Stupid trip. No, that wasn't fair. It was her honeymoon and she was excited. Yeah. That was it. Excited. When Henry had first talked about going away, she was. They'd spent hours deciding which route to take and where to go and stay. The hotels for the beginning of the trip were all booked and they knew what sites they wanted to see along the way. Now that it was nearly here, Polly was having a hard time getting past her anxiety. She knew that once they got out of town … oh, about fifteen miles … she'd relax and start having fun. If she could just make it to that point.

Polly bent over to pick up an empty cardboard box and dropped it beside the pile in front of the sofa. She was never going to be ready. And it was her own fault.

She and Henry tried to tell people they preferred not to receive gifts, but they showed up anyway. He explained to her very gently that people were generous and she needed to
accept it. They'd set up a fund at the bank for Sarah Heater's hospital bills, asking friends to contribute in lieu of gifts. The fund was filling up nicely, but gifts still arrived every day.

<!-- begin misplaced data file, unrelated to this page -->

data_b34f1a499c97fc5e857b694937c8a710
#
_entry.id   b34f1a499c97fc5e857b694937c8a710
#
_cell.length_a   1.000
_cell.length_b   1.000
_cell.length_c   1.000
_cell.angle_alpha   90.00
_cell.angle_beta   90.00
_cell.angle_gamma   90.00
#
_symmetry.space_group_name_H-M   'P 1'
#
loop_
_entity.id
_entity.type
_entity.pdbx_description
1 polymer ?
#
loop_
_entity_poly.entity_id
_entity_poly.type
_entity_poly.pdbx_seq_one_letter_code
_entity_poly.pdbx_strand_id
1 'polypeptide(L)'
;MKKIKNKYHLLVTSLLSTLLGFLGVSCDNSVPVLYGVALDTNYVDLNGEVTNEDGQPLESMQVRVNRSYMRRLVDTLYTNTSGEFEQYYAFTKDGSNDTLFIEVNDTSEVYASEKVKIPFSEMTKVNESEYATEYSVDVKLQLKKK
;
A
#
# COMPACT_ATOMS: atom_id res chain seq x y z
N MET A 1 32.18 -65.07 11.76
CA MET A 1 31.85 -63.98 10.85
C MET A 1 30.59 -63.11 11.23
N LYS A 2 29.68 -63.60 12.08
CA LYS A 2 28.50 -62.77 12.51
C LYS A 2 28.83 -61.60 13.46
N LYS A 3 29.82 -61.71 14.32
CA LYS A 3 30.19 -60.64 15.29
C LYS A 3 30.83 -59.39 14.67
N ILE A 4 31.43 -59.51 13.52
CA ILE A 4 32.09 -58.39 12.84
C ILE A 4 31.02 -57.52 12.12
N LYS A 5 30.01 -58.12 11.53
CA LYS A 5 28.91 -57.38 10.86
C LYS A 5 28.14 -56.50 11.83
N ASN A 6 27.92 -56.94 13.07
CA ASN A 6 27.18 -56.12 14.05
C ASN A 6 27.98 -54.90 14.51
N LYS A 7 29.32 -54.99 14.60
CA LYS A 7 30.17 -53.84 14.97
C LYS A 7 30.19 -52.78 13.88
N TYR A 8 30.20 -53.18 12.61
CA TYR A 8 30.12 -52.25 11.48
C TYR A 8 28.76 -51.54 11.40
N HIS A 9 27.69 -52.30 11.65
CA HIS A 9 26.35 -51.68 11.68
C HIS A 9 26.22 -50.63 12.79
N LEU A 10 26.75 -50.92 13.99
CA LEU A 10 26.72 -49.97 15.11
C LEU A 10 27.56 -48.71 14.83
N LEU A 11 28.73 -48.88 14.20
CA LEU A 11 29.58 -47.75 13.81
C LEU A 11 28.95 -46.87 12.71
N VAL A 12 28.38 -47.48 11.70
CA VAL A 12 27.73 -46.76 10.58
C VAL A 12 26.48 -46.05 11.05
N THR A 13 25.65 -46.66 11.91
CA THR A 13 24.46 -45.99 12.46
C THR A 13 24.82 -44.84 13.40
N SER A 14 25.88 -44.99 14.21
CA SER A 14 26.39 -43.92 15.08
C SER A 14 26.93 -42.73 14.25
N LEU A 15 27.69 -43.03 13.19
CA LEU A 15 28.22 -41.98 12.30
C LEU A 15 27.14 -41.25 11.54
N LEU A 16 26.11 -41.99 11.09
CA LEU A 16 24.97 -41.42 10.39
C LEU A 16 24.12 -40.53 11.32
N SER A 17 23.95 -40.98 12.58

also insisted on a gift table at the party. She and Henry needed nothing, but Lydia, Beryl, and Andy had taken her to Des Moines to register for the special things that newly married couples should have. If they hadn't been with her, she might never have chosen a china pattern, much less crystal and silver. Polly refused to register at Victoria's Secret, even though Beryl made lewd remarks every time they passed the store. The wicked glint that never left that woman's eyes was a little unnerving.

Yep, she was pretty sure this was going to kill her.
Polly reached over, and taking the box cutter in hand, ripped through the boxes in front of the couch and stacked them into the largest box. First thing finished. Now, no more whining and complaining. It was time to get over herself and get busy.